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The Stories Behind ZZ Top's Biggest Hits

ZZ Top has more than a few hits under the beards, ummm... we mean belts.  Here's the story behind some of those tunes. 

Cheap Sunglasses

ZZ Top's Dusty Hill told Spin Magazine in 1985 the following "We wrote that song when we used to tour in cars. And every gas station in the world had a cardboard display of the cheapest and ugliest sunglasses you could imagine. I have bought a thousand pair of them.  The hip trip for us was to throw them into the audience as an offering."  The band gave out so many they eventually ran out of them. They bought 'cheaper' glasses and gave them out, which angered some optomotrists.  The optomotrists went on a bit of a campaign to discourage ZZ Top's fans from wearing the glasses that the band gave out.

Gimme All Your Loving

Billy Gibbons spent $250,000 on the cool car that basically starred in this video.  The price of the car put a big dent in his bank account and then he had an idea..... by putting the car in a video, he could write it off as a business expense.  The video was directed by Randy Newman's (famous musician) brother, Tim Newman.  Tim did ZZ Top's most memorable videos - basically all of the videos with cars and girls.


La Grange

This is a song about a whorehouse in Texas, called "The Chicken Ranch," or Miss Edna's Boarding House in La Grange, Texas.  Although the 'establishment' was well known in the town, the ZZ Top song brought a new level of attention to it.  As a result, Miss Edna had to eventually close her "Ranch".

This song is about a whorehouse. Many people in Texas knew about it, but when the song was released it drew so much attention to the illegal activities going on there that they had to cease operations.

During a 1985 interview with Spin magazine, Dusty Hill explained: "Did you ever see the movie, The Best Little Whorehouse in Texas? That's what it's about. I went there when I was 13. A lot of boys in Texas, when it's time to be a guy, went there and had it done. Fathers took their sons there.  You couldn't cuss in there. You couldn't drink. I had an air of respectability. Miss Edna wouldn't stand for no bulls--t. That's the woman that ran the place, and you know she didn't look like Dolly Parton, either. I'll tell you, she was a mean-looking woman. But oil field workers and senators would both be there. The place had been open for over 100 years."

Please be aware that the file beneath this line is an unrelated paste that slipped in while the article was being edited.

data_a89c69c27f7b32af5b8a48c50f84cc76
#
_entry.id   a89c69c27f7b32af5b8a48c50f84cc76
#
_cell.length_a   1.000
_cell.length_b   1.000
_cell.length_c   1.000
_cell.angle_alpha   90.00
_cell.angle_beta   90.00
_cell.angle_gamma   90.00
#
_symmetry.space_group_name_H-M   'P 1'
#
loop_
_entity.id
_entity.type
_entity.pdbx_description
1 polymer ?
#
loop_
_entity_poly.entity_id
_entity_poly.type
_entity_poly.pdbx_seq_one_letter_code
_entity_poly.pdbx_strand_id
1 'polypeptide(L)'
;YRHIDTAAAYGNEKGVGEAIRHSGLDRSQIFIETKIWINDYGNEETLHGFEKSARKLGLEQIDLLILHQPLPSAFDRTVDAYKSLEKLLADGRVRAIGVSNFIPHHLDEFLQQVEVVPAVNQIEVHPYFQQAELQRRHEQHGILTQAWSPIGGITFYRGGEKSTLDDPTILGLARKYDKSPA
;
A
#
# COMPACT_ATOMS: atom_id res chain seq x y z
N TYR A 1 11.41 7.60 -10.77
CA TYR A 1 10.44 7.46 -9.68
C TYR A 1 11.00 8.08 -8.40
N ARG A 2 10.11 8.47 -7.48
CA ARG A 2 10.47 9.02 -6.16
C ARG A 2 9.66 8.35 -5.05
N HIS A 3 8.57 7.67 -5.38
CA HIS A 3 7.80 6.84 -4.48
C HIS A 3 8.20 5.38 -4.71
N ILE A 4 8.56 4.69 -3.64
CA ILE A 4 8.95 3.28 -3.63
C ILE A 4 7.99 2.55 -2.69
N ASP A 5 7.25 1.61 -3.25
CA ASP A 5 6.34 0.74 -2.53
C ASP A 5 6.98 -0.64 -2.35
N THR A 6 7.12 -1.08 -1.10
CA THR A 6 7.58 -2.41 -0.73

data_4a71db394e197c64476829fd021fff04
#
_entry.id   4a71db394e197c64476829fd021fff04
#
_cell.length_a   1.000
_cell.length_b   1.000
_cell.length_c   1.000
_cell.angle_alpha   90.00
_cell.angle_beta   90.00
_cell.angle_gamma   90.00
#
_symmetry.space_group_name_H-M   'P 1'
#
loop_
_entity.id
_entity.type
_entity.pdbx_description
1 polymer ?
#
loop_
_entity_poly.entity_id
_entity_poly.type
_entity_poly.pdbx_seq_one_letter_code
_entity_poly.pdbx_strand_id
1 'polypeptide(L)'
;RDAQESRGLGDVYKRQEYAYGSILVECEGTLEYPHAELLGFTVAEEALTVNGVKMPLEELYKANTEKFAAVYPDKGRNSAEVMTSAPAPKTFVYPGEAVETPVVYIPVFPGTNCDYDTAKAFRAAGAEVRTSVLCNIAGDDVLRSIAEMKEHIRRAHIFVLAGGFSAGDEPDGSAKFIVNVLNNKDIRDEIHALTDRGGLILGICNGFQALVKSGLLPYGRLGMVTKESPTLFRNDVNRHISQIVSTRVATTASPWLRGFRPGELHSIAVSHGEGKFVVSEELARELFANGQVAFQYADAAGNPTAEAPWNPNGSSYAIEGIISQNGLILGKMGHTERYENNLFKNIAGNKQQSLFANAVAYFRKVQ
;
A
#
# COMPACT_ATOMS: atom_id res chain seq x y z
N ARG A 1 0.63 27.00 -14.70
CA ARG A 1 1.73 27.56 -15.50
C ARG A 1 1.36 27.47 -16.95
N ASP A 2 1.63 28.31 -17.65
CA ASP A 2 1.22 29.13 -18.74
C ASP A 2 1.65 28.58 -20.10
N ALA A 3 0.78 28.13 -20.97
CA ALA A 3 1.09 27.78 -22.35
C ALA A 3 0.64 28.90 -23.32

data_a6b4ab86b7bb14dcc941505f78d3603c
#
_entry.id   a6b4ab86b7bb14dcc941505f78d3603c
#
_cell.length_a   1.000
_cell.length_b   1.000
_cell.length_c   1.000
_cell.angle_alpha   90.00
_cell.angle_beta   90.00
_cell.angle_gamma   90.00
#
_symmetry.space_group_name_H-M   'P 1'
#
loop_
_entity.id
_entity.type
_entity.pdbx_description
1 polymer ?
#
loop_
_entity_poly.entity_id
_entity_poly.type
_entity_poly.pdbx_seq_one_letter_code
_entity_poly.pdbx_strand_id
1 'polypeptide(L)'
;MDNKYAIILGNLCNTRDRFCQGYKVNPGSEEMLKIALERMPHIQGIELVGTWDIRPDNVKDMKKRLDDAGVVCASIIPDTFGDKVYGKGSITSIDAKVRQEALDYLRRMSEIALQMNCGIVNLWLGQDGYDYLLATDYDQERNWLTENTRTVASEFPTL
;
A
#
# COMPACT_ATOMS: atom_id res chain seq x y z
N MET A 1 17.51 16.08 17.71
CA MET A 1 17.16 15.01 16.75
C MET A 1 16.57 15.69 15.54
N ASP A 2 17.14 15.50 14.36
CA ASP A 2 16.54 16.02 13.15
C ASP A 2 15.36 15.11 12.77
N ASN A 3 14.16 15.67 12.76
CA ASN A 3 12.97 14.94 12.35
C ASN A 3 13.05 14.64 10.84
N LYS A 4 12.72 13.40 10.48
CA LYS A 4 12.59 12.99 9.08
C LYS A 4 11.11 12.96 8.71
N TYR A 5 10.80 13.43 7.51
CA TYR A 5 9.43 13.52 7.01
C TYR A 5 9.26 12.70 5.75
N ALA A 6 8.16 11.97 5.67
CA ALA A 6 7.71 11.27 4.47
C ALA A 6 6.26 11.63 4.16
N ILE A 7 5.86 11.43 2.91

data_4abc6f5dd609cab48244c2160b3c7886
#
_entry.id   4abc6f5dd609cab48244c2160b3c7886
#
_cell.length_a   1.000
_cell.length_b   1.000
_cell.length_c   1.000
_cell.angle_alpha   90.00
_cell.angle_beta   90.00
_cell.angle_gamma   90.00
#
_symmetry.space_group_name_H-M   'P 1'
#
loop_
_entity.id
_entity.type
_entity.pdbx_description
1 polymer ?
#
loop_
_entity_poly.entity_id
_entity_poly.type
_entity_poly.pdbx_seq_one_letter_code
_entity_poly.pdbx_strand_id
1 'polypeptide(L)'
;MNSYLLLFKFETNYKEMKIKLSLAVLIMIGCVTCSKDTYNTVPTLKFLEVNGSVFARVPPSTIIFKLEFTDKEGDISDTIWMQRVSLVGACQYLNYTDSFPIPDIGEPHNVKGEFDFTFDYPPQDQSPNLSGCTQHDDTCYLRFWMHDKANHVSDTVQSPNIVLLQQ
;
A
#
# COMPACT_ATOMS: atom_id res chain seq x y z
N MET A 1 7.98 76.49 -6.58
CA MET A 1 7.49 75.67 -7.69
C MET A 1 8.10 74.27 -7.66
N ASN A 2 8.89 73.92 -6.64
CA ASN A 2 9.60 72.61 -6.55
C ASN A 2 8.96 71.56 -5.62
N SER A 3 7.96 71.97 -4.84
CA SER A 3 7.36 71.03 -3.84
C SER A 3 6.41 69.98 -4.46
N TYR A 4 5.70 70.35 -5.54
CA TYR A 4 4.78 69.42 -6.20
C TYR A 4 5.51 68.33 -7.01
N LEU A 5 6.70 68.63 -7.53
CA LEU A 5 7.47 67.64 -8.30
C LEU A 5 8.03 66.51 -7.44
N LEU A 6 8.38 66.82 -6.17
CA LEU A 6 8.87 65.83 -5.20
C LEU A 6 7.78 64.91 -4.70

Billy Gibbons told Spin Magazine (1985) that this song was inspired by a drive through Los Angeles. "I was driving in Los Angeles, and there was this unusual downpour. And there was a real pretty girl on the side of the road. I passed her, and then I thought, 'Well, I'd better pull over' or at least turn around and offer her a ride, and by the time I got back she was gone. Her legs were the first thing I noticed."

Sharp Dressed Man

Dusty Hill explained that there's more than one way to be a 'sharp dressed man' . "Sharp-dressed depends on who you are. If you're on a motorcycle, really sharp leather is great. If you're a punk rocker, you can get sharp that way. You can be sharp or not sharp in any mode. It's all in your head. If you feel sharp, you be sharp."


Dusty Hill explains the mutliple meanings the band was playing with in 'Tush'. "Tush, where I grew up, had two meanings. It meant what it means in New York. Tush is also like plush, very lavish, very luxurious. So it depended on how you used it. If somebody said, "That's a tush car,' you knew they weren't talking about the rear and of the car. That's like saying, 'That's a cherry short.' But tush as in 'That's a nice tush on that girl,' that's definitely the same as the Yiddish word. I don't know how we got it in Dallas. All it could have took was one guy moving down from New York."